My friend Bob Wenzel has a post up today citing Paul Krugman’s claim that the Fed was in fact expansionary in the early 1920s, and that this means our side can’t cite the recovery as a point in our favor. Leaving aside the testimony of Joseph Schumpeter to the contrary, who said that the 1921 case “shows better than any theory could how the system pulls itself out of troughs under its own steam and how it succeeds in doing so while the price level is falling,” here’s what Jeffrey Herbener, associate editor of the Quarterly Journal of Austrian Economics, has to say in the LibertyClassroom.com forums (this is an excerpt):
The monetary contraction starting in 1921 was the intentional sell-off of bills discounted by the Fed, which completely overwhelmed the coincident gold inflows. The Fed’s balance sheet didn’t stop falling until 1922 (well after the recovery had begun) and plateaued for the next two years (as the recovery proceeded apace). In other words, Fed policy was decidedly contractionary during the early recovery from 1921-1922 and significantly contractionary during the entire recovery from 1921-1924.
Each Federal Reserve bank set its own discount rate in the 1920s. The first chart at the link below shows the discount rates through the 1920s. The rates generally rose during 1920 from 6 to 7 percent where they stood until the spring of 1921, then the FRDBs lowered their rates to 4 1/2-5 percent by the end of 1921. Then they were steady until mid-1924, just like the Fed’s balance sheet.
Clearly, Fed policy was not expansionary during the recovery.
UPDATE: Jeff writes further:
The NBER dates the downturn as the 18 months from January 1920 to July 1921.
Calculations from Friedman and Schwartz data sets show that high-powered money fell 17 percent from its peak in October 1920 to its trough in January 1922 and M2 fell 7% from its peak in September 1920 to its trough in January 1922. So, the economy was in recovery for six months while the Fed’s policy was contractionary. For 1922, HPM increased 6.4% and M2 increased 11.6%. So, the expansion of the money stock was disproportionate to the policy of the Fed. In other words, there was a rebound of business confidence, investment, lending, and deposit creation.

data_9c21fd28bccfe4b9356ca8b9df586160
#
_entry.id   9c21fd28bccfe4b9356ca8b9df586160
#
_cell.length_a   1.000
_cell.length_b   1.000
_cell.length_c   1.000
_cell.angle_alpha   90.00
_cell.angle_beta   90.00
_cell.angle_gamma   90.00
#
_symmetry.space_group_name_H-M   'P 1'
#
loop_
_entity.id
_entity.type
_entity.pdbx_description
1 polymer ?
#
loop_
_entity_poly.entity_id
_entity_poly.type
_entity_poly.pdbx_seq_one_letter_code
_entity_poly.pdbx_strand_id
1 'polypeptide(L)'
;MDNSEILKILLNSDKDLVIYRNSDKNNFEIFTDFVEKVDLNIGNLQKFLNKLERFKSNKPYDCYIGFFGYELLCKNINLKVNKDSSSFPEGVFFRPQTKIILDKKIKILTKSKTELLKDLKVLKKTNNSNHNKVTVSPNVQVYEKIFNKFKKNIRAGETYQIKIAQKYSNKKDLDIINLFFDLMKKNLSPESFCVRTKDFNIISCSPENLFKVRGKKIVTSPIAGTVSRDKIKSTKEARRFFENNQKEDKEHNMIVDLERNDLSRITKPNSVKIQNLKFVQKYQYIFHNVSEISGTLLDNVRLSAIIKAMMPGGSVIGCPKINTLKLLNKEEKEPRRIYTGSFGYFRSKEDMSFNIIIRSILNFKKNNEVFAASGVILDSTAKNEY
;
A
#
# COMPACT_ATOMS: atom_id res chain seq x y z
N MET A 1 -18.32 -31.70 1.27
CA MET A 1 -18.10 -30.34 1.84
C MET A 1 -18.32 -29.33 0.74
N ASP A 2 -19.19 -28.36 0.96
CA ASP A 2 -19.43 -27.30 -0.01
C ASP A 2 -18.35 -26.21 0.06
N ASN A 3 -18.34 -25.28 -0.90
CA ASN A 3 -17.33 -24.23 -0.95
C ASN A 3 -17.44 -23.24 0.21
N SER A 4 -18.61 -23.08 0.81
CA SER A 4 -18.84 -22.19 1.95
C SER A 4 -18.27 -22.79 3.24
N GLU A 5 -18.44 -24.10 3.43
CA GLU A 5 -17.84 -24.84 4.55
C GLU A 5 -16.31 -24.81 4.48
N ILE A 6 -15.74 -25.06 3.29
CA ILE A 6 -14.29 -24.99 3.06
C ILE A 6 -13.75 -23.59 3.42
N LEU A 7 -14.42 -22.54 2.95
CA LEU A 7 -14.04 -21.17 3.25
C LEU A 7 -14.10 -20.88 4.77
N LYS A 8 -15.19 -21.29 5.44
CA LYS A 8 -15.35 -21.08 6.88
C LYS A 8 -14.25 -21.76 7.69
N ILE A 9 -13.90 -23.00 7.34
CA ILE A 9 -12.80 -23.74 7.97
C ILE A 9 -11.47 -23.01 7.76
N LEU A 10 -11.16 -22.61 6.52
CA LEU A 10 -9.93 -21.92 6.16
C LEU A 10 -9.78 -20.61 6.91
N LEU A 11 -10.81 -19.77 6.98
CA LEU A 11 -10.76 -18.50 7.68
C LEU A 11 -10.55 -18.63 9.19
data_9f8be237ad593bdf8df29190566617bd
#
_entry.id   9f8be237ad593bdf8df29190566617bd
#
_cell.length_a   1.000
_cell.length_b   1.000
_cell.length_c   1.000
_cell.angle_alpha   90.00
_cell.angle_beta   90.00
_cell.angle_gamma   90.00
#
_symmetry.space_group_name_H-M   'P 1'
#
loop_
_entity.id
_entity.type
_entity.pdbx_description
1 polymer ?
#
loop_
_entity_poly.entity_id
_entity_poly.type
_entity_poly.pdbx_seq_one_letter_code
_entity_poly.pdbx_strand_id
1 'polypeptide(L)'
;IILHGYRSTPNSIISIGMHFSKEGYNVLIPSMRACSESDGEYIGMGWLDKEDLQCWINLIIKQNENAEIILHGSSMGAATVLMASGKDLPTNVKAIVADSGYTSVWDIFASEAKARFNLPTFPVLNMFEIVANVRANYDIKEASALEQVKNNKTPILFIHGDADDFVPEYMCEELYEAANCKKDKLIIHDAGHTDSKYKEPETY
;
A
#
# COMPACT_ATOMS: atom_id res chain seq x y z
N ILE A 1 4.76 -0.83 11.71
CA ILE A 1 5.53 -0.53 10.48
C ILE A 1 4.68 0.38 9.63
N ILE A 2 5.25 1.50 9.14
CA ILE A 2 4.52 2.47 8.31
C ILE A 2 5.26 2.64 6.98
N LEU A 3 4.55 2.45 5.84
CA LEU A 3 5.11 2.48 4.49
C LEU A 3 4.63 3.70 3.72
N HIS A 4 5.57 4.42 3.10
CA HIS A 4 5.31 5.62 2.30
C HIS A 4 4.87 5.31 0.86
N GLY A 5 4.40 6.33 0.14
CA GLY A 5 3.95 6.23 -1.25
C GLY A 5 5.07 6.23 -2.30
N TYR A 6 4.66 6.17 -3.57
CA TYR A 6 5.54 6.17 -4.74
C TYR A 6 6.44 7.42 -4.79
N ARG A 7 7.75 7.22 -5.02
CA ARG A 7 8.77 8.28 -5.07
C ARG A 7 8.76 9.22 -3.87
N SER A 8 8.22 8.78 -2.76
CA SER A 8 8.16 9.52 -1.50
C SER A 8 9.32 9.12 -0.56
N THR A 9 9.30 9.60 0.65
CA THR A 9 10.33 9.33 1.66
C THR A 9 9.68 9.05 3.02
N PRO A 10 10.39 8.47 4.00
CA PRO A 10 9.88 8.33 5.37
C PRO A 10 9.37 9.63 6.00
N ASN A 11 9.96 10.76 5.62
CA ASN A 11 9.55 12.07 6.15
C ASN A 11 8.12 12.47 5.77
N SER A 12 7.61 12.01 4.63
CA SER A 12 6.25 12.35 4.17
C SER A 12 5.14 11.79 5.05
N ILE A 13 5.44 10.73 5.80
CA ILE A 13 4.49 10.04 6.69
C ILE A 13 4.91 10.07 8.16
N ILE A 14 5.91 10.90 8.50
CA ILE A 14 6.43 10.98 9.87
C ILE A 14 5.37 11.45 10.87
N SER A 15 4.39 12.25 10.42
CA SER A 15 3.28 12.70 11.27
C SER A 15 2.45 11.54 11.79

In contrast, Fed policy during the 1929-1933 downturn of the Great Depression was decidedly expansionary. NBER dates the downturn as the 43 months from August 1929 to March 1933. Calculations from Friedman and Schwartz data sets show that from October 1929 to February 1933, HPM increased 20% while M2 fell 29% from October 1929 to April 1933.
Fed policy was also expansionary during the downturn of 1937. NBER dates the downturn as the 13 months from May 1937 to June 1938. Calculations from Friedman and Schwartz data sets show that HPM rose 5.5% from April 1937 to May 1938 while M2 fell 2.6% from March 1937 to May 1938.